After starting this write-up the night after I saw the movie, I decided to stop and really think about it a bit more and thats why its coming out even later than the more recent The Wind Rises that I saw. Rigor Mortis is definitely one that has sparked my thoughts quite a bit and even my best friend and I spent a good amount of time discussing it the days afterwards.
Director: Juno Mak
Cast: Siu-ho Chin, Richard Ng, Kara Hui, Hoi-Pang Lo, Anthony Chan, Nina Paw
An ominous-looking public-housing tower is the final rest stop for a miserable former movie star (Chin) who’s mourning the loss of his wife and son. Filled with the old, the weary, and the forgotten remnants of society, this last chance hotel nonetheless contains many comforts of Hong Kong life — a noodle shop, a seamstress and a Taoist monk. Ghosts and spirits already haunt its hallways, but when a distraught widow tries to bring her husband back from the dead, the tenement is plunged into a dark storm of supernatural chaos. – Tiff.net
There really isn’t much I can say without ruining the movie plot anymore, so I just present it with the plot summary from TIFF website. Surprisingly, I was not sure whether there would be a good story behind it. I’m happy to say that the story behind Rigor Mortis and down to every detail actually pays tribute to a lot of Chinese lore or maybe a more suitable word is superstition or beliefs about ghosts, spirits and more importantly, Chinese “hopping” vampires. However, for the majority, maybe the appreciation won’t be as deep if you haven’t watched some of the Mr. Vampire movies that were made a while back.
What very much is amazing is that they retain a part of the old cast. The main actor was part of every Mr. Vampire movie except for the very first, I believe. He’s not very known or popular in Hong Kong right now but he carries the role: the drama, the sorrow and rises up to carry something stronger. I was actually really impressed at him and the style he brought to the movie. That also leads us to look at the other actors involved. There were not a lot of characters but the few that were brought in has had a long and outstanding work in the Hong Kong movie industry. Kara Hui is magnificient as a troubled mother and fighting to care for her son and not get evacuated. Richard Ng’s return to the industry has made me see him a different light with recent movies and this one definitely has to be the best so far.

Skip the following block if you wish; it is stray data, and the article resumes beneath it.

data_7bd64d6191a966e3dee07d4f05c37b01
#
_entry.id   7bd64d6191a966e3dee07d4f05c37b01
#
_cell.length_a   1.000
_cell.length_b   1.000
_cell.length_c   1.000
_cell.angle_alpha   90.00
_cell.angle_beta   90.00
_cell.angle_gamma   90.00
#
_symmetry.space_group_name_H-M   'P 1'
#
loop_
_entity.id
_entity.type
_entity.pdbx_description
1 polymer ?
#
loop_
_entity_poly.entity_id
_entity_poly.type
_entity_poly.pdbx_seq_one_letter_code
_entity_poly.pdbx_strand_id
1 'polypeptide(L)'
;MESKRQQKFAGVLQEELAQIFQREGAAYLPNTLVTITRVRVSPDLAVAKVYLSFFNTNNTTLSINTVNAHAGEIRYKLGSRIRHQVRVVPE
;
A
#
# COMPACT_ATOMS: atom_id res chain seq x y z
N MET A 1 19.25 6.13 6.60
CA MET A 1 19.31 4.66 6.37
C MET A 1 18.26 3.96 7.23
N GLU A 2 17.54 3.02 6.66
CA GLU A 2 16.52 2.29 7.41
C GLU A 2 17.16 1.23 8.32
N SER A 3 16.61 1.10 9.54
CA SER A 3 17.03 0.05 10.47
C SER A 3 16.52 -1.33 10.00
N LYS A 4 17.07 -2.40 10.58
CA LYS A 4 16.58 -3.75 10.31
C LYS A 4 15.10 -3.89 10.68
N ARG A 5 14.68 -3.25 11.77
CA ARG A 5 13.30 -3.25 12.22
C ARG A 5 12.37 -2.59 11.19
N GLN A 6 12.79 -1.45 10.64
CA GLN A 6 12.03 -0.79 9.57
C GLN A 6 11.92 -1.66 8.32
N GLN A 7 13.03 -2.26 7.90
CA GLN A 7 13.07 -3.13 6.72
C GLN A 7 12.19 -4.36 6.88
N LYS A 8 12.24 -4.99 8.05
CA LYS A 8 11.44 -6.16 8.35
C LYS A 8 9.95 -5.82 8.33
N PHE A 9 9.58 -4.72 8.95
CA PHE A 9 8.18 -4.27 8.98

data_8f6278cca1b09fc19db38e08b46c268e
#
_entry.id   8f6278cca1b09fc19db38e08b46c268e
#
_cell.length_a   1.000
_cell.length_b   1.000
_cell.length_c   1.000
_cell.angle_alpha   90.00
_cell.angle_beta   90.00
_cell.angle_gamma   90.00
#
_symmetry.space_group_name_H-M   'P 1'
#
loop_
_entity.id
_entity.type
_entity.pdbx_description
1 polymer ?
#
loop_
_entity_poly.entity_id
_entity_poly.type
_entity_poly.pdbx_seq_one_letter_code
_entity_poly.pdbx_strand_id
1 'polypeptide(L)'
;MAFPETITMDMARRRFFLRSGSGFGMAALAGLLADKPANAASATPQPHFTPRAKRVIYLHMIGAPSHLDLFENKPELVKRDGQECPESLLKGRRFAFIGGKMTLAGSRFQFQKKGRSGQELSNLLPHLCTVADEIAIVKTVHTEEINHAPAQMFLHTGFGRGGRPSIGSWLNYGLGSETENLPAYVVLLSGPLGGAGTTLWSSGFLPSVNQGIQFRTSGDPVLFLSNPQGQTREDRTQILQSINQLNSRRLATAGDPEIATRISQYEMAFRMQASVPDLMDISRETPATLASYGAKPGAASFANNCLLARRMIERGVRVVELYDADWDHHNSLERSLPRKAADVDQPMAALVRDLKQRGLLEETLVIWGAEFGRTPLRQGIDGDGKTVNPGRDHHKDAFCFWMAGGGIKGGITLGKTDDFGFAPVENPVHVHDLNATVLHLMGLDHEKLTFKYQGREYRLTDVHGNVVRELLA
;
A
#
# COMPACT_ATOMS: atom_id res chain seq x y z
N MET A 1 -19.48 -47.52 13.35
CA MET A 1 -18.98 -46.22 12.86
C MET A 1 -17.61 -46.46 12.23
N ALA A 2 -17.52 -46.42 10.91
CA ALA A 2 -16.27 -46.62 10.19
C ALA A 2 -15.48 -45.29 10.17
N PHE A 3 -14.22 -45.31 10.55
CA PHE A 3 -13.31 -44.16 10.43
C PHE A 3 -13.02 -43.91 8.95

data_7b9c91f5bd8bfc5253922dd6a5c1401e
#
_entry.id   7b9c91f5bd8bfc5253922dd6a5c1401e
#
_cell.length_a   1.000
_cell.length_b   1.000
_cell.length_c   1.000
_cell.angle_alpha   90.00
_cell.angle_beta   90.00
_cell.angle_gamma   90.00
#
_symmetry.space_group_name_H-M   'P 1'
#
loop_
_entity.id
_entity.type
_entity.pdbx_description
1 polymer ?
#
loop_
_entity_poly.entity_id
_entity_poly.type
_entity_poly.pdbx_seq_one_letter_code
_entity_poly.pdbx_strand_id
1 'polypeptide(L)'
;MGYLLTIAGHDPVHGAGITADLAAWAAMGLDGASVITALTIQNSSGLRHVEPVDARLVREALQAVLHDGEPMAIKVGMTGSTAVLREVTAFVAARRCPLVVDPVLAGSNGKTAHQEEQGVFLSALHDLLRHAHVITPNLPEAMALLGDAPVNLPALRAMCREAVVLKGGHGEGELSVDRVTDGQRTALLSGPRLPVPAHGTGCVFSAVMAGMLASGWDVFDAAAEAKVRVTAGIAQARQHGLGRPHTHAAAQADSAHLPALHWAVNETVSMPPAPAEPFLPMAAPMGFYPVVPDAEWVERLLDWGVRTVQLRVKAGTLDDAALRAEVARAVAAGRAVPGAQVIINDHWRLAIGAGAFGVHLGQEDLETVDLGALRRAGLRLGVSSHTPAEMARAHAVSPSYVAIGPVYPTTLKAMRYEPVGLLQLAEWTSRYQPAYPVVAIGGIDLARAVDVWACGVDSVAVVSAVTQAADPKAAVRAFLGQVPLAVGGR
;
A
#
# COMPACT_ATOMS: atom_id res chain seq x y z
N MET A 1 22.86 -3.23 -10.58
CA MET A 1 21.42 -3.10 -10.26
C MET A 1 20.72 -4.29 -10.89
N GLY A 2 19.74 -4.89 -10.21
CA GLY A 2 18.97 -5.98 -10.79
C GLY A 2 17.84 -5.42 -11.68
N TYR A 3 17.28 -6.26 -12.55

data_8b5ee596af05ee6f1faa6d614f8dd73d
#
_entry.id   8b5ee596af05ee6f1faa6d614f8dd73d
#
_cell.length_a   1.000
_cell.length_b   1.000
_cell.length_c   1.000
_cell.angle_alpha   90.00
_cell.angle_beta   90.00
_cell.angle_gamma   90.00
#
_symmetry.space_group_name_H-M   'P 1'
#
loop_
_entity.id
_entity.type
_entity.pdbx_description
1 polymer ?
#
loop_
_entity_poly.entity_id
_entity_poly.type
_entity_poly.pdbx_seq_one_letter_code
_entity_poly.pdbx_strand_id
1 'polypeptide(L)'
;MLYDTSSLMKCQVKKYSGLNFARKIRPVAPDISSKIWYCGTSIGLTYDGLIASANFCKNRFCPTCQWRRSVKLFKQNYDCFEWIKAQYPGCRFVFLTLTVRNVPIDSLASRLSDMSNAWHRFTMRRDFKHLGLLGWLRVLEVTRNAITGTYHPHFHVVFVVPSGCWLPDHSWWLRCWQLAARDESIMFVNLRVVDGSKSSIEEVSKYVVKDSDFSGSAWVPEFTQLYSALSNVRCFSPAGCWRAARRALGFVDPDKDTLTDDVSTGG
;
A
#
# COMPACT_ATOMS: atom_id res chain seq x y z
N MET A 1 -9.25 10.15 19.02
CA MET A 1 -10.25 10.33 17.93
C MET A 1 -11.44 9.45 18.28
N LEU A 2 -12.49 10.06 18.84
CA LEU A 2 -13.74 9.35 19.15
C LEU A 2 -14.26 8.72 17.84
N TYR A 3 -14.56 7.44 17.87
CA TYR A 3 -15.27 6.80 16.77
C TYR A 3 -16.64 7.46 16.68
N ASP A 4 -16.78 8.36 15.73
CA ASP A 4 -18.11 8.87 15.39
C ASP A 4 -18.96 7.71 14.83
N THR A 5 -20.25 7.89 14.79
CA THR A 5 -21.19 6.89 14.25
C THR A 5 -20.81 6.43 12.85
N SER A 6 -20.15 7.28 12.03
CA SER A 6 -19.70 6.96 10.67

Aside from a very well-chosen cast that interpreted the material really well, I have to say that the most surprising thing was Juno Mak’s directorial debut has made me seen the growth in him. A few years back, Juno Mak was a singer who faded fairly quickly and had many rumors of not holding up his own but rather having a rich family to support his work. As he came back this time with a movie that was part of TIFF, I was a bit skeptical but the trailer made it look extremely promising. The best part was the way he directed the movie, He gave it a very dark feeling and added on a good amount of gore. Lets say for some scenes, I was happy that we chose to eat AFTER the movie. The eerie feeling and the old traditional folksongs/chants (I’m still trying to figure out the word for it) that reflected the spirits and vampires to set the tone of the movie right from the start. A new take to hopefully revive a respected comedic series. Visually, this was incredibly well done. It have to applaud the efforts of the creepy effects, the ghosts, spirits and the vampire itself. Although, Chinese vampires are something like zombies to me.
Another thing I am very impressed with is the detail. Many Chinese people will catch onto it as the movie progresses starting from the cursed room number of 2442. 4 sounds like death in Cantonese and 2 sounds like easy. Next we have talismans that detail the scenes for praying and Buddhism in temples, and the instrument that the vampire hunters use that is how everyday people believe that its to repel spirits, etc. I’m actually quite surprised this movie made it through to an International festival especially when there is so much that the audience needs to know to fully experience the message sent. Even when looking at the translation, it doesn’t really grasp the vulgarity of the language used. Cantonese in itself is already quite a slang Chinese dialect in itself but in this, they implement a lot of vulgar slang to focus probably on the type of people that live there, sarcastic in their seemingly bland life despite all the the abnormality to others who are new to it.
After some long reflection, I think that I would recommend Rigor Mortis. One, it packs a lot of scares (although I’m not particularly the right person to ask). Its not jump scares but rather it builds up on the gore and disgust as it unwinds itself in a creepy way. The tone is set really well to emphasize the atmosphere Juno Mak wants the audience to feel. The cast is well-balanced, renowned and really help make the movie and the story engaging and mysterious. Sure, there are flaws, especially in the ending with some bad CGI but to me, it was meant to be that way to complement the ending. Telling you that would be going into spoiler territory and so far, I’ve done pretty well at staying away. Even with that, most of the movie has some really impressive visuals that work well with everything. If you can see some Mr. Vampire before, that would be good, but even if you didn’t, I think this one won’t disappoint. Give it a shot, there’s definitely something good about it. A good directorial debut for Juno Mak in my book and I applaud all the hard work of researching for the depth and symbolism in this. I respect that a lot!
Have you ever seen any movies with Chinese hopping vampires? Do you know much about Chinese beliefs/superstitions about spirits, ghosts and undead?